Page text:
• YGENERAL TAGGING OF NEW TECHNOLOGICAL DEVELOPMENTS; GENERAL TAGGING OF CROSS-SECTIONAL TECHNOLOGIES SPANNING OVER SEVERAL SECTIONS OF THE IPC; TECHNICAL SUBJECTS COVERED BY FORMER USPC CROSS-REFERENCE ART COLLECTIONS [XRACs] AND DIGESTS
    • Y02TECHNOLOGIES OR APPLICATIONS FOR MITIGATION OR ADAPTATION AGAINST CLIMATE CHANGE
    • Y02EREDUCTION OF GREENHOUSE GAS [GHG] EMISSIONS, RELATED TO ENERGY GENERATION, TRANSMISSION OR DISTRIBUTION
    • Y02E10/00Energy generation through renewable energy sources
    • Y02E10/50Photovoltaic [PV] energy
    • Y02E10/52PV systems with concentrators

Abstract

ABSTRACT OF THE DISCLOSURE

A solar cell (10) which includes a thin layer of active material (12) bounded on the side toward the incident light with an antireflection coat-ing (14) and bounded on the other side by a two-dimen-sional reflecting diffraction grating (16) to intern-ally reflect the incident light back into the active material (12).

Description

2 The present invention concerns solar cells.

3 In particular, the present invention is a solar cell

4 whose absorption of incident solar light is enhanced in a range of light wavelengths where the intrinsic 6 absorption by the semiconductor is especially weak by 7 means of a two-dimensional reflecting diffraction grating~

g Many of the ma~erials used for solar cells, such as silicon, require a thick active layer because ll of low absorption of incident light. In particular, 12 silicon has low solar absorptance in the infrared and 13 far-infrared. However, such ~hickness requirements l~ impose severe purity constraints on the material. This follows because the purity of the active material 16 determines the lifetime of the electron-hole pair that 17 is generated by the absorbed sunlight. The lifetime of 18 the generated pair is proportional to the square of l9 diffusion length. The diffusion length is the average length a generated carrier can travel before it re-21 combines. Since the cell must be thick to allow for 22 absorption of the incident sunlight, the diffusion 23 length must be of the order of the thickness of the 24 cell to allow for the generated pair to contribute to the electric current generated by the cell. This, in 26 turn, requires high purity active material.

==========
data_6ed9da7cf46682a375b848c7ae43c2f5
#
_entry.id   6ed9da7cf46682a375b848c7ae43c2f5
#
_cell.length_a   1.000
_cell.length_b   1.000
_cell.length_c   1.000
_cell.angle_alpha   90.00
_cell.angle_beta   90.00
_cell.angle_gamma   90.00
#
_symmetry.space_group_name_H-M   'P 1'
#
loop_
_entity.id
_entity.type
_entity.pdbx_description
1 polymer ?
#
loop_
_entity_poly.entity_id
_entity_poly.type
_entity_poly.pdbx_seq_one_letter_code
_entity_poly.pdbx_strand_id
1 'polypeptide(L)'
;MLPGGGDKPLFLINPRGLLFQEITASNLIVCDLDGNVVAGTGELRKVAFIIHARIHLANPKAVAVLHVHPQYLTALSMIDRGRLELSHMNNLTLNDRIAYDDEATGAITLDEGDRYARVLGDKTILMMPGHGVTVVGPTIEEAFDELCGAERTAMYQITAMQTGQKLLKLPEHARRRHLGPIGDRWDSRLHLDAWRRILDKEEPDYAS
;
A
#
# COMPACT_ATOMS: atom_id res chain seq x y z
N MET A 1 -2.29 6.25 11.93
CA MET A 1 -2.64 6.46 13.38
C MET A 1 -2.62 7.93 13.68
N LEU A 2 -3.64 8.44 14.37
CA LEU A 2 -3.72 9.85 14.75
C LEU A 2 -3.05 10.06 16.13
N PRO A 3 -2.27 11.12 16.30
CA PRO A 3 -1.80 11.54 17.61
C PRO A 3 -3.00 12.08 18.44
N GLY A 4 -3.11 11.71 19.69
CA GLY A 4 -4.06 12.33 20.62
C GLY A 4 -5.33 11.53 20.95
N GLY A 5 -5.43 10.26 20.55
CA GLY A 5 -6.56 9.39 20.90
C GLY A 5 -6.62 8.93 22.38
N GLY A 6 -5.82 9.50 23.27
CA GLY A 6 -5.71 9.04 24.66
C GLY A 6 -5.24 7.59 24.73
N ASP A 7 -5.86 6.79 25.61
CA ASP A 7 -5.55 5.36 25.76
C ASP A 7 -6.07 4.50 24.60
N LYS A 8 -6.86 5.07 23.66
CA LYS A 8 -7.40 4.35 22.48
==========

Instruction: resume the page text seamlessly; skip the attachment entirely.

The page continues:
27 It is desireable to reduce the thickness of 28 the active material for several reasons. First a thin 29 layer would reduce tne amount and, therefore, the cost of ~he active materialO Second, a thin layer would 1 allow for a reduction in the diffusion length of the 2 generated carriers. Shorter diffusion lengths allow 3 for a reduction in the purity of the active ~aterial 4 as discussed above.

SUMMARY OF THE INVENTION

6 The invention is a solar cell including an 7 active layer of semi-conductor material fixed to a 8 two-dimensional reflecting diffraction grating.

9 The interface between the active layer and the diffraction gra~ing is described by orthoginal 11 periodic functions.

12 In a preferred embodiment, the active layer 13 is silicon and the diffraction grating is coated with 14 a layer of silver.

BRIEF DESCRIPTION OF THE DRAWINGS

16 Figure 1 is a cros5-sectional view of a 17 solar cell according to the present invention.

18 Figure 2 is a perspective view of a pre-19 ferred e~bodiment of the diffraction grating according to the present invention.

21 Figure 3 i5 a cross section of ~he diffrac~
22 tion grating of Figure 2 taken along line 3 3.

23 Figure 4 is a cross section of the diffrac-24 tion grating of Figure 2 taken along line 4 4.

Figure 5 is a top view of the diffraction 26 grating in Figure 2.

3~

2 For purposes of description, the present 3 invention shall be illustrated and described with 4 respect to a solar cell whose active material is silicon. However, it is to be understood that other 6 active materials may be used.